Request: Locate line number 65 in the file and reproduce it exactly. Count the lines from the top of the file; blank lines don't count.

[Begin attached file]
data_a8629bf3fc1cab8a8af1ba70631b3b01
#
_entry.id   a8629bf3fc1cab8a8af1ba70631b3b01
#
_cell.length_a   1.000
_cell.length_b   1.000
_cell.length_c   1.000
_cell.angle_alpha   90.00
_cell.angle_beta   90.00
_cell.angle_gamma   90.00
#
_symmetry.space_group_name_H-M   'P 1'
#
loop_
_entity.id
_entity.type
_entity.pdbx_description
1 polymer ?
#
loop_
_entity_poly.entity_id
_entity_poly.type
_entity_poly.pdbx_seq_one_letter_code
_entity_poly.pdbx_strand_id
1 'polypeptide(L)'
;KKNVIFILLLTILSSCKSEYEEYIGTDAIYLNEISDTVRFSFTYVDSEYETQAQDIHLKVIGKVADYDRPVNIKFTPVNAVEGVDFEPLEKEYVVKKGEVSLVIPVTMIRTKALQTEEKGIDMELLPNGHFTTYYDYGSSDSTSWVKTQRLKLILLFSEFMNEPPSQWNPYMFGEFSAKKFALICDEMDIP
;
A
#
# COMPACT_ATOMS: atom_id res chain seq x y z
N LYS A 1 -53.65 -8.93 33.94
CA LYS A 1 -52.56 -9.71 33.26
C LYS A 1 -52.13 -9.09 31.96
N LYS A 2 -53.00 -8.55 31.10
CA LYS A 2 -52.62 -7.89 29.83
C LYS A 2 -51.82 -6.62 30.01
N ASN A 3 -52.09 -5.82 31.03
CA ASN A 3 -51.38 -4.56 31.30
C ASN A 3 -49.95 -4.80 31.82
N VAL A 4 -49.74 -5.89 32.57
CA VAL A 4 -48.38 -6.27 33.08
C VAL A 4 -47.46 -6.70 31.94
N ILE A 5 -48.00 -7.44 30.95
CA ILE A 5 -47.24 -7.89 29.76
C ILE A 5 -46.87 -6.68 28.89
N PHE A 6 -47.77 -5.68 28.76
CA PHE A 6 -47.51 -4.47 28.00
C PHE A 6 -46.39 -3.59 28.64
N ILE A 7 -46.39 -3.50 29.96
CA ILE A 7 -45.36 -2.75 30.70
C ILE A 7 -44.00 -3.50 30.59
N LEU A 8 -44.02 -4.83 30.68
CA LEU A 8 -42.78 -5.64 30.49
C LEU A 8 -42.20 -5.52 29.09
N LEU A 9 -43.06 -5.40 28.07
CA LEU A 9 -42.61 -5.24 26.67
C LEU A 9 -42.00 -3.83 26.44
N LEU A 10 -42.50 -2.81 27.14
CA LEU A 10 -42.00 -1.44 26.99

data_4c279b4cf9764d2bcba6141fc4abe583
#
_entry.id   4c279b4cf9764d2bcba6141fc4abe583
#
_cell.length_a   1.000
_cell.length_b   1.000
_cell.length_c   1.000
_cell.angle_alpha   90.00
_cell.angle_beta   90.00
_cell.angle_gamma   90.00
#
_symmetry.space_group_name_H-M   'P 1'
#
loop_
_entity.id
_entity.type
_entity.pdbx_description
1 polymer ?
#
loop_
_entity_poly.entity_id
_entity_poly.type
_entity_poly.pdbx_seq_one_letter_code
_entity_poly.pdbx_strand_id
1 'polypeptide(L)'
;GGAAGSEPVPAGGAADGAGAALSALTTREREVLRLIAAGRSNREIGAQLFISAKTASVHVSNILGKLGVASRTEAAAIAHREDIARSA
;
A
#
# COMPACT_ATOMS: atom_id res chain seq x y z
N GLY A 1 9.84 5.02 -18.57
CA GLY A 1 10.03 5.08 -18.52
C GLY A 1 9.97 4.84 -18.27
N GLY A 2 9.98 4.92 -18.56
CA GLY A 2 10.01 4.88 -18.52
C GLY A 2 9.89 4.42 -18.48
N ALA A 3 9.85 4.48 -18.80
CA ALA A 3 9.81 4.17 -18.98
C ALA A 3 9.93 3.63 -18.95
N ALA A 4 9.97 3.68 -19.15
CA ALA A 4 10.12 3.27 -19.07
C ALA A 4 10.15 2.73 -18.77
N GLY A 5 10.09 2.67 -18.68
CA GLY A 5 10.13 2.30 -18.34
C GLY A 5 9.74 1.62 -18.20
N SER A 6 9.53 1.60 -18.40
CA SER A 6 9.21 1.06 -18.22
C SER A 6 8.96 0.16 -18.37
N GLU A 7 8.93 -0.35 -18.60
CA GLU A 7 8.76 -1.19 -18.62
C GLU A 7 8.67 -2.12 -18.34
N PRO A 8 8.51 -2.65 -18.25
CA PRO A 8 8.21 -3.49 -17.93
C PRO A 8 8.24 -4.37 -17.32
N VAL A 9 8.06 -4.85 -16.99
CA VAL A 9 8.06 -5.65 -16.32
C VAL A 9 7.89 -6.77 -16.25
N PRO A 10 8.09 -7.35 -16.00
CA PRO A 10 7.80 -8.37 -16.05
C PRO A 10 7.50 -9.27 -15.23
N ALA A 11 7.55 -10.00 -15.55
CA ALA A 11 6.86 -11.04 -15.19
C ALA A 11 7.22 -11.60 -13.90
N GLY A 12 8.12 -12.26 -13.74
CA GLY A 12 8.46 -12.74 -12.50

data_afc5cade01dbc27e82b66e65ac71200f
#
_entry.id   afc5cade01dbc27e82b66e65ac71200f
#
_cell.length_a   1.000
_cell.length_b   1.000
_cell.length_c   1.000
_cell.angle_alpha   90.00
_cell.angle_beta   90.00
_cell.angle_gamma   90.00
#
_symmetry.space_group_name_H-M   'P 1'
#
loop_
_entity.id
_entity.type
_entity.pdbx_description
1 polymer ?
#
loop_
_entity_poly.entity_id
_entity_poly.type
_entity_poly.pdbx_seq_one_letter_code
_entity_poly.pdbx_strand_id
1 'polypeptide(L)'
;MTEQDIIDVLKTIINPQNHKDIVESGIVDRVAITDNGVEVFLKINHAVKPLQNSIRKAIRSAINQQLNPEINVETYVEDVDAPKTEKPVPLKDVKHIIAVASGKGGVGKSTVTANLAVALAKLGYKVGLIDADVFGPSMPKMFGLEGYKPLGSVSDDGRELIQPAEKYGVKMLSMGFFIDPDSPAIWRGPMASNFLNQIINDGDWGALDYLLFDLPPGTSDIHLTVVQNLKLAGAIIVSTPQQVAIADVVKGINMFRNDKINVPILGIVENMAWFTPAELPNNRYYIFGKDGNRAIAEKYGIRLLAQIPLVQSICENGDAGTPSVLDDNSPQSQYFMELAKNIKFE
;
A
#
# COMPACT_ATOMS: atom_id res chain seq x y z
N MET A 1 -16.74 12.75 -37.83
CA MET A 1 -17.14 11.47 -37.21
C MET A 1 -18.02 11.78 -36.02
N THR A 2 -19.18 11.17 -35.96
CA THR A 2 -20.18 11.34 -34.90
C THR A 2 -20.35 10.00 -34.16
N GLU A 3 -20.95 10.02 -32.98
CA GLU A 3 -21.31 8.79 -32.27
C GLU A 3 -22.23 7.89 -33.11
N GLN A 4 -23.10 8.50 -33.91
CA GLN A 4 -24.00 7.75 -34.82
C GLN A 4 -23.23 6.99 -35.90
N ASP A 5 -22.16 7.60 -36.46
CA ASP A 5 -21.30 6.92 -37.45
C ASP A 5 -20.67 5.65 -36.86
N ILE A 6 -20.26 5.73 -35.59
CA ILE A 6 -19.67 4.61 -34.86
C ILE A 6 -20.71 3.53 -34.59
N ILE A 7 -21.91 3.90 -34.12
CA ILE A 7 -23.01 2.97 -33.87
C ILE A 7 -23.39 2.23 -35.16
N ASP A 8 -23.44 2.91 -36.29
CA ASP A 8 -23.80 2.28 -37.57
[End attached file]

_cell.length_b   1.000